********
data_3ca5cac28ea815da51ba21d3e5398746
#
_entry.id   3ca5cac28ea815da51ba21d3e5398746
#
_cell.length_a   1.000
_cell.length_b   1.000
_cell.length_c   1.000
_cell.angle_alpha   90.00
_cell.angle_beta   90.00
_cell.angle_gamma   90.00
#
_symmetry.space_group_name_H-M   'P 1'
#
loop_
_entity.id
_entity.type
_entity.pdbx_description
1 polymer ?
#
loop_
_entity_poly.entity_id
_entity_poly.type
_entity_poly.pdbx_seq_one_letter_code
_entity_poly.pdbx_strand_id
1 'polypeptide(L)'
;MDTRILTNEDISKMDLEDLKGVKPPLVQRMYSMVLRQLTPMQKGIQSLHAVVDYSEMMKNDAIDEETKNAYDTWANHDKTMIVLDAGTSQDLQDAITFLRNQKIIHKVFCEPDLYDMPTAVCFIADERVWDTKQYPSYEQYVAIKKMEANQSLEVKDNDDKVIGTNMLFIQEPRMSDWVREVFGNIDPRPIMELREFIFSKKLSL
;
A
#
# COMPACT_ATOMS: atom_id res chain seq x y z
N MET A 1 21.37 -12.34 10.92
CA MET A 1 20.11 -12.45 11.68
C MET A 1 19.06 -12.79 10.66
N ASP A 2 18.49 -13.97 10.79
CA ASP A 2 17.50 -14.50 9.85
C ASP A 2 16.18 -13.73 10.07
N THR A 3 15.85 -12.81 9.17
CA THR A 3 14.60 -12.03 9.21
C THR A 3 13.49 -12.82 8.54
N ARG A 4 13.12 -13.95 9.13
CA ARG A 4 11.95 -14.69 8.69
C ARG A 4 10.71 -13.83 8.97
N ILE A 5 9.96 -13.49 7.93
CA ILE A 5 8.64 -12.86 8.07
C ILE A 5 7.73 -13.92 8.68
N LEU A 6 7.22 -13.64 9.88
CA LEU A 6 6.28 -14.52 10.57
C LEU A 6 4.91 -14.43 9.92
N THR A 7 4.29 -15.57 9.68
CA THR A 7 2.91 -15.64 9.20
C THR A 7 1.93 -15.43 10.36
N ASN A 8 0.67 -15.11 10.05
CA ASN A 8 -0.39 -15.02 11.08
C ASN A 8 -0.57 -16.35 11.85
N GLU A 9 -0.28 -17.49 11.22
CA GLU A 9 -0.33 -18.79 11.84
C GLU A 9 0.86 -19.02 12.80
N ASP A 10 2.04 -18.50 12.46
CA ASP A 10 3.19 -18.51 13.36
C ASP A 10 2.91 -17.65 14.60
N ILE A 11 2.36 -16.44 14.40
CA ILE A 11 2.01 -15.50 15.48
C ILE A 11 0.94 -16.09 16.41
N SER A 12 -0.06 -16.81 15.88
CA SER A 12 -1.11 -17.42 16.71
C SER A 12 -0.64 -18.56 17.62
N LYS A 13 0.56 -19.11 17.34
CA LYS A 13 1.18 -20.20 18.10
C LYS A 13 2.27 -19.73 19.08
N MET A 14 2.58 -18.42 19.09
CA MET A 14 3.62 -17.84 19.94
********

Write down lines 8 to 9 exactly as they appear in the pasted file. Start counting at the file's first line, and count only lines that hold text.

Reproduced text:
_cell.angle_alpha   90.00
_cell.angle_beta   90.00